Facebook Gets Serious about Audio in VR

Even though we’ve made significant progress in constantly expanding our boundaries between what we thought was possible and what wasn’t, one of the most futuristic aspects of technology that’s filled to the brim with untapped potential would be “VR” or “Virtual Reality”. From retail to video games, Facebook has definitely noticed the potential in the market and has made yet another step towards building a virtual reality empire.

Last Monday, Facebook, acquired Two Big Ears, a small startup specializing in audio technology. Founded in 2013, this Edinburgh based company specializes in immersive and interactive audio applications and tools with a focus on mobile and other emerging technologies. A post from Two Big Ears confirmed the merge:

“At Two Big Ears, we’ve been hard at work creating technology and tools that have defined how immersive audio is crafted and experienced in VR and AR both now and in the future. We’re proud to see the impact our work has had on so many great projects. Now, we’re ready to take the next step on our journey and scale our work from within Facebook. There is so much still to explore. By joining with a company that shares our values and our vision, we will be able to scale our technology even quicker as we continue powering immersive audio experiences.”

Already the proud parent Oculus Rift since 2014, and Gear VR with Samsung,  Facebook once again dedicates valuable resources to enhancing audio effects in the virtual reality sphere. While VR products like Samsung’s Gear Headset and Facebook’s Oculus Rift receive positive reviews and the user count being especially high this year with the Gear reaching over one million, the amount of media and software in this field is far below anticipated.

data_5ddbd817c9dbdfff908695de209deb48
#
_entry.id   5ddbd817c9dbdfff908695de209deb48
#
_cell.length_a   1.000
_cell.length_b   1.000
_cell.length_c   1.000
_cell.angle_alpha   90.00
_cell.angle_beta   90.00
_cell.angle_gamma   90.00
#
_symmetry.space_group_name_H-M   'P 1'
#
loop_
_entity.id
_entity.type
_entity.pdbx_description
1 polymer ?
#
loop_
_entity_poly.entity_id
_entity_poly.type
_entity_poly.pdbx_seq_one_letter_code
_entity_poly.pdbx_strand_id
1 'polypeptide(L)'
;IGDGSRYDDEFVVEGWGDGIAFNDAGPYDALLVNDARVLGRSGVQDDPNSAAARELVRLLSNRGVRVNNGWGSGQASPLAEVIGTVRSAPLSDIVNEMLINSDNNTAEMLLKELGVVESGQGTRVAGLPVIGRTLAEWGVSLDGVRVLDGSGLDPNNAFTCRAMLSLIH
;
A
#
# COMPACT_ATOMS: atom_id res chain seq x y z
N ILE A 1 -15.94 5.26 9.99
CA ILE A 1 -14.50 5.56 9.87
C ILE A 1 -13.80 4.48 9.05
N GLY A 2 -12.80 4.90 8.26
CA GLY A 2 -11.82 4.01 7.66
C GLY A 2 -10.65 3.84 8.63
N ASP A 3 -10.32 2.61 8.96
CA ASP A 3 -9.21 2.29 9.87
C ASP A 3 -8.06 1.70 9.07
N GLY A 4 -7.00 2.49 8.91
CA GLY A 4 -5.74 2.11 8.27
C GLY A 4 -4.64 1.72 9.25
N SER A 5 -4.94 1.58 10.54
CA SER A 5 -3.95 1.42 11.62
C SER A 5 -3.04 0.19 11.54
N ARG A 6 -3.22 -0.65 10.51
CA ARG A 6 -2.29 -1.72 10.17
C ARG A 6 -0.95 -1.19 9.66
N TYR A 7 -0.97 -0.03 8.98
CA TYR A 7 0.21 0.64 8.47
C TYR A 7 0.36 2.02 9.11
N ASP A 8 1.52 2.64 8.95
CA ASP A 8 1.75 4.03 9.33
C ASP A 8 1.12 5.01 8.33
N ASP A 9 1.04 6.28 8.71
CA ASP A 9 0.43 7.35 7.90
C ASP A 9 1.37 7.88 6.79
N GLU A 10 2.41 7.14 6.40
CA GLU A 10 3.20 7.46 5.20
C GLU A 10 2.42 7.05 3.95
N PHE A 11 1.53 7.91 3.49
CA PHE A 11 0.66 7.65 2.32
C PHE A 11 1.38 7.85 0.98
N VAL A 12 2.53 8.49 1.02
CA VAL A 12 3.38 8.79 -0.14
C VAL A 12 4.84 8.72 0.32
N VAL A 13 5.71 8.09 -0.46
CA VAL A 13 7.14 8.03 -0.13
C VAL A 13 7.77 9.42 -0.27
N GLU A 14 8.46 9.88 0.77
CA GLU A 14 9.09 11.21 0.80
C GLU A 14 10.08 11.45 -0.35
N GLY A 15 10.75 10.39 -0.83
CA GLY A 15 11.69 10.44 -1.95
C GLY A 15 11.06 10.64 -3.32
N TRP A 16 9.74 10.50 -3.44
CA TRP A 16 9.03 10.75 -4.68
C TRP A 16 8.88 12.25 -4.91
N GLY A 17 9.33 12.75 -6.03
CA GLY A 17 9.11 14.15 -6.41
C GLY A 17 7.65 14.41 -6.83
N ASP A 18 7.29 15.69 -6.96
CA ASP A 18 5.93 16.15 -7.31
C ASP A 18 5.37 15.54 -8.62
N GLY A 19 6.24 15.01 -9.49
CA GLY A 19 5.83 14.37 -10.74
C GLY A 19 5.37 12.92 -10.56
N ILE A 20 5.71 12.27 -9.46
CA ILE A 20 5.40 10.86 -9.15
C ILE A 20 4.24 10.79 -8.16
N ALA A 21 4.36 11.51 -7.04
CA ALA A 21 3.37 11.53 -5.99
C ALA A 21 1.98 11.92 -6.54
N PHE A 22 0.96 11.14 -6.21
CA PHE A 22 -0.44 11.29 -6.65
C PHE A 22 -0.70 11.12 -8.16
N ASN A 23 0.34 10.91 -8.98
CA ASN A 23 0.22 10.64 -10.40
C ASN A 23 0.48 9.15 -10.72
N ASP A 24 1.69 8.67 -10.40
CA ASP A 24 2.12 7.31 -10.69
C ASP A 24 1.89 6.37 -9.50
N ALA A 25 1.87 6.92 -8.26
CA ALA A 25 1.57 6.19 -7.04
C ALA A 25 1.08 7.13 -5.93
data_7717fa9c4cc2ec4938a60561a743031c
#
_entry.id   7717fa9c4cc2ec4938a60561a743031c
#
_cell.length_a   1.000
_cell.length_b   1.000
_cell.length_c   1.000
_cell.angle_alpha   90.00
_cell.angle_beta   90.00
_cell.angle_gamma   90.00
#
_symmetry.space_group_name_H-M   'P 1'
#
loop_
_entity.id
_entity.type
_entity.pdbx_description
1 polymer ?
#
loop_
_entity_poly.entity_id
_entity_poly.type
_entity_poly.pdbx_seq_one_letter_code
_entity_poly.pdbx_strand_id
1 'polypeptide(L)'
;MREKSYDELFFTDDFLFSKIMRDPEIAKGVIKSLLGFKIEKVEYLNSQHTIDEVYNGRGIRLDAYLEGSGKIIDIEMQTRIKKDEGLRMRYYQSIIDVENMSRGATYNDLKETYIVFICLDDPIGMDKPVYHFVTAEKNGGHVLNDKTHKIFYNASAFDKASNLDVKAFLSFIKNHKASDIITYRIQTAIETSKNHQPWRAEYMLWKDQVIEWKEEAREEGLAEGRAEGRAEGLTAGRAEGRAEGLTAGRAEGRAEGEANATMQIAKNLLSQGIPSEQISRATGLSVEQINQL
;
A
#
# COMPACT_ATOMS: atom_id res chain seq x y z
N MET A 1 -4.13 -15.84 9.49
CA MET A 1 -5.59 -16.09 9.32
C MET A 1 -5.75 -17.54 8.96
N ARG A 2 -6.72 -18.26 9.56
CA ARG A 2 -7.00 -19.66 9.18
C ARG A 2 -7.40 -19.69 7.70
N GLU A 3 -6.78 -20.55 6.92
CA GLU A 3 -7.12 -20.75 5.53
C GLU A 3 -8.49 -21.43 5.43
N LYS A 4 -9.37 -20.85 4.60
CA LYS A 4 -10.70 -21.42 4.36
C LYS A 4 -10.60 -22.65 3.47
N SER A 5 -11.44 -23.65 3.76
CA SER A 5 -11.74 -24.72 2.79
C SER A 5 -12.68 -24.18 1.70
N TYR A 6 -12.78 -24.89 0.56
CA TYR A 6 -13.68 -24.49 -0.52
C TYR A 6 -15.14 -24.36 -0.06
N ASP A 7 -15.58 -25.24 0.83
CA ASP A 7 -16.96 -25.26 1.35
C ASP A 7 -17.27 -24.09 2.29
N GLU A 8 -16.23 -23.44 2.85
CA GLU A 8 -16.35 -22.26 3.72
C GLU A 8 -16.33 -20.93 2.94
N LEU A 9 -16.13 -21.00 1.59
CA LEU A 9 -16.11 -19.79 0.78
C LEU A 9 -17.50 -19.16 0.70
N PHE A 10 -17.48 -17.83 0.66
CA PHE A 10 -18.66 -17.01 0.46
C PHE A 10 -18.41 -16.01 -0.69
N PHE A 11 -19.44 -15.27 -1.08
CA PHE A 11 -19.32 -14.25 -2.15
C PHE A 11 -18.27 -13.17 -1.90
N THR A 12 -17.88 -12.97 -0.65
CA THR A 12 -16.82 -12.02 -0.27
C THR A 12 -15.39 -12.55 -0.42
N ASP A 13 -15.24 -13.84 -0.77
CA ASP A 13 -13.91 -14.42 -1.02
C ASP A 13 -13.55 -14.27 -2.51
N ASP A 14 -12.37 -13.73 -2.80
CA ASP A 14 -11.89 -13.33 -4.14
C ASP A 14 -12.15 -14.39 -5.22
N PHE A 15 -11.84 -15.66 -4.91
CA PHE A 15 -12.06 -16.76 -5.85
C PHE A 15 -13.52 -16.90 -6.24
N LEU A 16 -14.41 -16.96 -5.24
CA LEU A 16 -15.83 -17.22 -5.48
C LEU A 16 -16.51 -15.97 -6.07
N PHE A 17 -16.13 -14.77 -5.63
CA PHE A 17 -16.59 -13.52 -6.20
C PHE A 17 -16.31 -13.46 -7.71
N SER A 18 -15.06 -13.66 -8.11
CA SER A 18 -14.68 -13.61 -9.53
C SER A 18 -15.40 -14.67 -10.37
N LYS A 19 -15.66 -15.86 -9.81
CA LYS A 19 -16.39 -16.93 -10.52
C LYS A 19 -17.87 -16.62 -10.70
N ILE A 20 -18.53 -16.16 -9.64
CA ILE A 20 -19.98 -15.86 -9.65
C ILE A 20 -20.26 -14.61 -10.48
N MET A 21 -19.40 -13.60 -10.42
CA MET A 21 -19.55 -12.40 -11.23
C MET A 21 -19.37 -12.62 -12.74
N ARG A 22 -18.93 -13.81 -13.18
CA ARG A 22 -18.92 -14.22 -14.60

The startup previously owned two audio products created as solutions for cinematic VR/360 video and gaming. With the purchase of Two Big Ears, Facebook transformed one of these products, cinematic VR/360 video into the “Facebook 360 Spatial Workstation. This software is designed to “make VR audio succeed across all devices and platforms” and furthermore is available to the public with no price tag attached. With the release of this new program, it would not only make content creators happy, but also encourage them to develop and enhance their experiences with the audio specifics already readily available to them. ​

Wearable future Tech Meetup recap

Wearable tech enthusiasts, pizza, beer, what could be better? On Tuesday May 24th , we had t

he pleasant opportunity to host a Wearable Tech Meetup at one of the most innovative spaces for entrepreneurs, the Samsung Accelerator. For those of you who aren’t familiar with the space, Samsung Accelerator “provides strategic capital, office space, operational and product support to seasoned entrepreneurs so they can build market-driven software and services.” We are thankful to Samsung Accelerator for letting us use their space and look forward to collaborating with them in the future.

This meetup was a panel discussion on The Wearable Future and it focused on the developmental process of the space and how it will develop within the next few years. With a focus towards the fashion/apparel side of things, the panel analyzed several devices including step trackers and smartwatches and their current domination in the market. They explored factors that currently limit the wearability design process including archaic battery technology due to short battery life and bulky attributes and furthermore talked about key marketing strategies behind selling a wearable tech product in its relation to the fashion industry.

Important key factors from the discussion included:

  • Wearable technology doesn’t exist for users to adapt to the product, but rather to improve and advance their current lives.
  • Similarly to other tech designers, wearable designers need to integrate the concept of longevity into their design process so that the intended product line can expand over time
  • The fact that although many mainstream fashion brands have expressed their desire to expand into wearable technology, the possibility of the product appearing to be too cheesy and cheap might devalue the brand as a whole.